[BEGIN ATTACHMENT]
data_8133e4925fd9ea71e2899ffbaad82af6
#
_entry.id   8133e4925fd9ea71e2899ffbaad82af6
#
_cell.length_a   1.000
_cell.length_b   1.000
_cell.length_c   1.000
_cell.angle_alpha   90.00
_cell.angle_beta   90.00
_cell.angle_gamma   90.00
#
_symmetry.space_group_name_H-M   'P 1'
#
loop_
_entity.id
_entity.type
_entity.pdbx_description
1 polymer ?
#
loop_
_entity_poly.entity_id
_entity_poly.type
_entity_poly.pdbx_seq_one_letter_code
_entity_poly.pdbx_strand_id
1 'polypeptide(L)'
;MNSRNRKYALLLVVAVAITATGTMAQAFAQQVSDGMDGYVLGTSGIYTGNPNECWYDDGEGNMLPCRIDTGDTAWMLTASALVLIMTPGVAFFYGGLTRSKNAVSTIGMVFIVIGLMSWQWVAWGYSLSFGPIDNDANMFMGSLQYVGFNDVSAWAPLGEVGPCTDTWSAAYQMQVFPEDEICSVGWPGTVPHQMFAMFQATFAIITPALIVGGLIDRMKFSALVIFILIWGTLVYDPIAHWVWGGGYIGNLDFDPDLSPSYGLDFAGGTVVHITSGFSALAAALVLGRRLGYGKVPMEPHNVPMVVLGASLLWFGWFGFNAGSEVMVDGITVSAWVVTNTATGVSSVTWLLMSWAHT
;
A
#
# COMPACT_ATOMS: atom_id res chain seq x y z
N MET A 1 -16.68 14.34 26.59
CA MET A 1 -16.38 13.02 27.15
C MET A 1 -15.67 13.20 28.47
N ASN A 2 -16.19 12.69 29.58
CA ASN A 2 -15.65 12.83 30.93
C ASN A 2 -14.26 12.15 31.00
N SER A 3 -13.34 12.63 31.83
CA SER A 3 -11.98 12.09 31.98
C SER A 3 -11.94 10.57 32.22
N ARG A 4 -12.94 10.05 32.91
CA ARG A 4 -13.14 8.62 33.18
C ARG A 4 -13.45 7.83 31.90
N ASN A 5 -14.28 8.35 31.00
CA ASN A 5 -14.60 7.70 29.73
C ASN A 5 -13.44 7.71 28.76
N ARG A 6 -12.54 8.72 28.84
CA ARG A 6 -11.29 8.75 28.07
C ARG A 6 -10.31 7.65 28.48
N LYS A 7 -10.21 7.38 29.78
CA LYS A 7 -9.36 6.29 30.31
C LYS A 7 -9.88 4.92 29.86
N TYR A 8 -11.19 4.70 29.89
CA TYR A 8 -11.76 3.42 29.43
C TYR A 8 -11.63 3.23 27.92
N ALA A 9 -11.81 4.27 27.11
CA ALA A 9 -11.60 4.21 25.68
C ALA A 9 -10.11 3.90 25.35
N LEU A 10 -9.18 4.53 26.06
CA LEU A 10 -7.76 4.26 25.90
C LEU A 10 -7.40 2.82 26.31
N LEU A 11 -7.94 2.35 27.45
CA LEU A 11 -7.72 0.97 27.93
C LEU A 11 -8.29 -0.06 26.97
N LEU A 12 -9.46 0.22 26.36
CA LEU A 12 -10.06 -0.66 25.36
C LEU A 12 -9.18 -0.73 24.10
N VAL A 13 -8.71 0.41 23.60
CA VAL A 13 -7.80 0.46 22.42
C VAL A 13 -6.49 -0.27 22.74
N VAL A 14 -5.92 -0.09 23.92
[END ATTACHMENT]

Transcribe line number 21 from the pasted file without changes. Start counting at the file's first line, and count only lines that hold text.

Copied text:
_entity_poly.entity_id